An enlarged prostate can be uncomfortable for both men and women. Some of the symptoms of an enlarged male reproductive organ include a weakened urine stream, urgent need to urinate, and urinary tract infections. BPH can also cause damage to the kidneys. A sudden inability to urinate can be life-threatening, as it can lead to bladder and kidney damage. Unfortunately, most men with enlarged prostrates put up with the symptoms for years before they seek treatment. However, many of the men with symptoms finally decide to go to a doctor for proper gynecological evaluation and to begin enlarged prostatic therapy.
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What Is A 5
A relative survival rate compares people with the same type and stage of cancer to people in the overall population. For example, if the 5-year relative survival rate for a specific stage of prostate cancer is 90%, it means that men who have that cancer are, on average, about 90% as likely as men who dont have that cancer to live for at least 5 years after being diagnosed.
Prostate Cancer Survival Rates Are Favorable Overall
Thinking about survival rates for prostate cancer takes a little mental stretching. Keep in mind that most men are around 70 when diagnosed with prostate cancer. Over, say, five years, many of these men will die from other medical problems unrelated to prostate cancer.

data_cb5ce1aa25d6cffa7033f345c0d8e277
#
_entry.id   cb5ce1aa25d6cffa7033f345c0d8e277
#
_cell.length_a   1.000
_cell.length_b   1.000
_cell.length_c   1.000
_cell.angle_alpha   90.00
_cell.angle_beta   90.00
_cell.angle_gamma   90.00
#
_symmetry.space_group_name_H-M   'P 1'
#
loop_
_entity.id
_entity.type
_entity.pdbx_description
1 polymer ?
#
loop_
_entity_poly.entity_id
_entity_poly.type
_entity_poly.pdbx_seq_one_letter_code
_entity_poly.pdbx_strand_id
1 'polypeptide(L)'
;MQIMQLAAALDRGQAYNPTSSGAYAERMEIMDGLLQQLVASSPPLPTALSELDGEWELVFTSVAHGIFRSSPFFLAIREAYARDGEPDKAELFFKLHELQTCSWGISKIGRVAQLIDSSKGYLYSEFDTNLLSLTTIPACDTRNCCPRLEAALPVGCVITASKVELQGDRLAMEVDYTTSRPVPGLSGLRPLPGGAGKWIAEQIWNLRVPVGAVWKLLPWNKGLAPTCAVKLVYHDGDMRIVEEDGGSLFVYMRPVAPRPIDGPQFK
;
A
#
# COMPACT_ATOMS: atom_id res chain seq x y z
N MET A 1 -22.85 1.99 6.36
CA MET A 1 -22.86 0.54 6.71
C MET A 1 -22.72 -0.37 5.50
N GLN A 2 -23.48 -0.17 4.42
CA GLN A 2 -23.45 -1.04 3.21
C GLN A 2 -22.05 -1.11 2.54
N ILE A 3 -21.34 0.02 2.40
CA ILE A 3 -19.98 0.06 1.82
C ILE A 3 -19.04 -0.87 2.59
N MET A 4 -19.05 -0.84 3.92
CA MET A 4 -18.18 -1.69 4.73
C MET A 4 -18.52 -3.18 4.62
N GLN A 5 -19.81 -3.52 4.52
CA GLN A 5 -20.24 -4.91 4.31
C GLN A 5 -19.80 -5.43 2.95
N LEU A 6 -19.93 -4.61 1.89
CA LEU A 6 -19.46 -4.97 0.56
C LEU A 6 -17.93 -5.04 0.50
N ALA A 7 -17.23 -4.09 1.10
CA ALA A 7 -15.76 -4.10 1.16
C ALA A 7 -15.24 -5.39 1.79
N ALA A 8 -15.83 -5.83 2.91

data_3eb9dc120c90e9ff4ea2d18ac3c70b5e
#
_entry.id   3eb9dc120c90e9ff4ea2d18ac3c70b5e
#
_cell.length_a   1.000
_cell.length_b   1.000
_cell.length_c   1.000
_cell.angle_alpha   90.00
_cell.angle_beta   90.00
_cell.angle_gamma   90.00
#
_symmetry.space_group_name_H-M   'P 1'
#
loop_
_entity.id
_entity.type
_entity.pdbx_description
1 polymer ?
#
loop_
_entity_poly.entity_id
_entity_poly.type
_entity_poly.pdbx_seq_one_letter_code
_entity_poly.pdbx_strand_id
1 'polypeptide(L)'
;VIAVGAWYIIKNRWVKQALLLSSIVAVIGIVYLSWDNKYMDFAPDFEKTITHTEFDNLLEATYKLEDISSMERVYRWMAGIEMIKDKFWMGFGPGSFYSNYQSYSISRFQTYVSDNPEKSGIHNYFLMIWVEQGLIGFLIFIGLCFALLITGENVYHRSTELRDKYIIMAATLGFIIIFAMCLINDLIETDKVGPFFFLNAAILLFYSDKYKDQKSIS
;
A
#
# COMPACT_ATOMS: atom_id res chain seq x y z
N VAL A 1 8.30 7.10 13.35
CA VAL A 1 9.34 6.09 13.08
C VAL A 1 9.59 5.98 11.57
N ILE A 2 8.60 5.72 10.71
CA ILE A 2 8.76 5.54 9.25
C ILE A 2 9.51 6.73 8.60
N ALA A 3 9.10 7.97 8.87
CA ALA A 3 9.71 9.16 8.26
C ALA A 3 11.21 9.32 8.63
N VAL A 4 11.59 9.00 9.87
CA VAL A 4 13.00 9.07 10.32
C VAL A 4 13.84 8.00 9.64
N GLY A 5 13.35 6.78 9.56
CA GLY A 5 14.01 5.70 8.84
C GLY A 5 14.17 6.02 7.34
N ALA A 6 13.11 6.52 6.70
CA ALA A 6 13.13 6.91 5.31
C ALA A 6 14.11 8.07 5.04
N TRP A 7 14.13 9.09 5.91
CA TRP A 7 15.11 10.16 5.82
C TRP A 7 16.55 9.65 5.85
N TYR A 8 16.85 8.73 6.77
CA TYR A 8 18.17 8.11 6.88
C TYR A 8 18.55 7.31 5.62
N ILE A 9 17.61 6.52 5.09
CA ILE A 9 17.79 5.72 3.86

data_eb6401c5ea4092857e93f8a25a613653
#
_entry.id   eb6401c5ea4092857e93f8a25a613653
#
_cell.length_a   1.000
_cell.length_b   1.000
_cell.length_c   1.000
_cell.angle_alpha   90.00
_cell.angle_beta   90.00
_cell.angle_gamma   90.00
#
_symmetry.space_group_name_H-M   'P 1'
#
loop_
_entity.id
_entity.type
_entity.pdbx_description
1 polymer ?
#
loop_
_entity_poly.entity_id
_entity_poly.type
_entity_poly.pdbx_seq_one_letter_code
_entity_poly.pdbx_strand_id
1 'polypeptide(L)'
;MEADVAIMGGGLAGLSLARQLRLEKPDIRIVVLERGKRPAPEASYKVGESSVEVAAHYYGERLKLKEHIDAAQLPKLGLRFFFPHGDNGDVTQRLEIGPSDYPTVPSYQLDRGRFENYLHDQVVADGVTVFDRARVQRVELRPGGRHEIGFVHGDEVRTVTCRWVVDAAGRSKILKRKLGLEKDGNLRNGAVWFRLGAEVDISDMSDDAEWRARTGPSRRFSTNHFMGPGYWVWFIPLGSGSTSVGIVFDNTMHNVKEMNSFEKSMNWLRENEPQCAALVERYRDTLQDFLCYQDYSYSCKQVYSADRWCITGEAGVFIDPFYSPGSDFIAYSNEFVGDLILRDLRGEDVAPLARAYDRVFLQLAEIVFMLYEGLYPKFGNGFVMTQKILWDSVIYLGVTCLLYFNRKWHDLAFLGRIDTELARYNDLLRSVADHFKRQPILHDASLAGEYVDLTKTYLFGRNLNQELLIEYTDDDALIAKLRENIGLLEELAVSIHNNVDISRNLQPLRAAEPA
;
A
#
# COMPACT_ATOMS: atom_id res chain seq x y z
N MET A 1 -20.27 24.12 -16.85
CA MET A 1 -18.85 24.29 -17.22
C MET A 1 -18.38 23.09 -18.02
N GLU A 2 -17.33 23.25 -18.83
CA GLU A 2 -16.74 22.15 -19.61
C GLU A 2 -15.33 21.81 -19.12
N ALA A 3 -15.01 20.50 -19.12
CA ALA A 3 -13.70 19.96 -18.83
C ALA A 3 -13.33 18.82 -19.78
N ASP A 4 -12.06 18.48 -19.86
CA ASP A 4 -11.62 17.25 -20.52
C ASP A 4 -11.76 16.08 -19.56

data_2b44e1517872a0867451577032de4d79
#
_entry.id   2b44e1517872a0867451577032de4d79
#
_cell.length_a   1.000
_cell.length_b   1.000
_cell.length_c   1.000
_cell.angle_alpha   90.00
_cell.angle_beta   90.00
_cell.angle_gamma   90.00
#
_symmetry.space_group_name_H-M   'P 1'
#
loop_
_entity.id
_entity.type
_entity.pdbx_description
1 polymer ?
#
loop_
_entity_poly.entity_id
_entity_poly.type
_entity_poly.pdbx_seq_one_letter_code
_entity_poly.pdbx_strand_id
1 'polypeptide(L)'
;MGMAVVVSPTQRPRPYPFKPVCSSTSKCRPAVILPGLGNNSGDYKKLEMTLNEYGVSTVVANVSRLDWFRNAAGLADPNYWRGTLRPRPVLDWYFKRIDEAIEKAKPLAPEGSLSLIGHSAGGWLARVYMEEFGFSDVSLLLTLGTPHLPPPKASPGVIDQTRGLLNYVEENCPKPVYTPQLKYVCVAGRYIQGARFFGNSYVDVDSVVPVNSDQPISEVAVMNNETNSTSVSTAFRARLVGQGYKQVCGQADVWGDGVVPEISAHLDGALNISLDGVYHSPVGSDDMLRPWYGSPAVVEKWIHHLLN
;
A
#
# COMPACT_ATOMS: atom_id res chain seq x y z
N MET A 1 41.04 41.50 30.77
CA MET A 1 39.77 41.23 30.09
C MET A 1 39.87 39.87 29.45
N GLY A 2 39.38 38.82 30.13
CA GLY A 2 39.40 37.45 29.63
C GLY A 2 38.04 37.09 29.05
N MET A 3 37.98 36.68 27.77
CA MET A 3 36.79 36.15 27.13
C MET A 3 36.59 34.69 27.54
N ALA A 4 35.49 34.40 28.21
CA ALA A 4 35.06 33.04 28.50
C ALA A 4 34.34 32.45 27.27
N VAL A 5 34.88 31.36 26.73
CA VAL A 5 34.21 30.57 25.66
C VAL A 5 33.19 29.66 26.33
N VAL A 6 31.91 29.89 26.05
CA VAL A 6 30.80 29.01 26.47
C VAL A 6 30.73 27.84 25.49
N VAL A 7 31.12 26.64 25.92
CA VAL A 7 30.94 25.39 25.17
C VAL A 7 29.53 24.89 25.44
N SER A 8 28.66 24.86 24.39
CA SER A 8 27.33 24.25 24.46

To determine the prostate cancer survival rate, these men are subtracted out of the calculations. Counting only the men who are left provides what’s called the relative survival rate for prostate cancer.
Taking that into consideration, the relative survival rates for most kinds of prostate cancer are actually pretty good. Remember, we’re not counting men with prostate cancer who die of other causes:
- 92% of all prostate cancers are found when they are in the early stage, called local or regional. Almost 100% of men who have local or regional prostate cancer will survive more than five years after diagnosis.
- Fewer men have more advanced prostate cancer at the time of diagnosis. Once prostate cancer has spread beyond the prostate, survival rates fall. For men with distant spread of prostate cancer, about one-third will survive for five years after diagnosis.
Many men with prostate cancer actually will live much longer than five years after diagnosis. What about longer-term survival rates? According to the American Society of Clinical Oncology, for men with local or regional prostate cancer:
- the relative 10-year survival rate is 98%
- the relative 15-year survival rate is 95%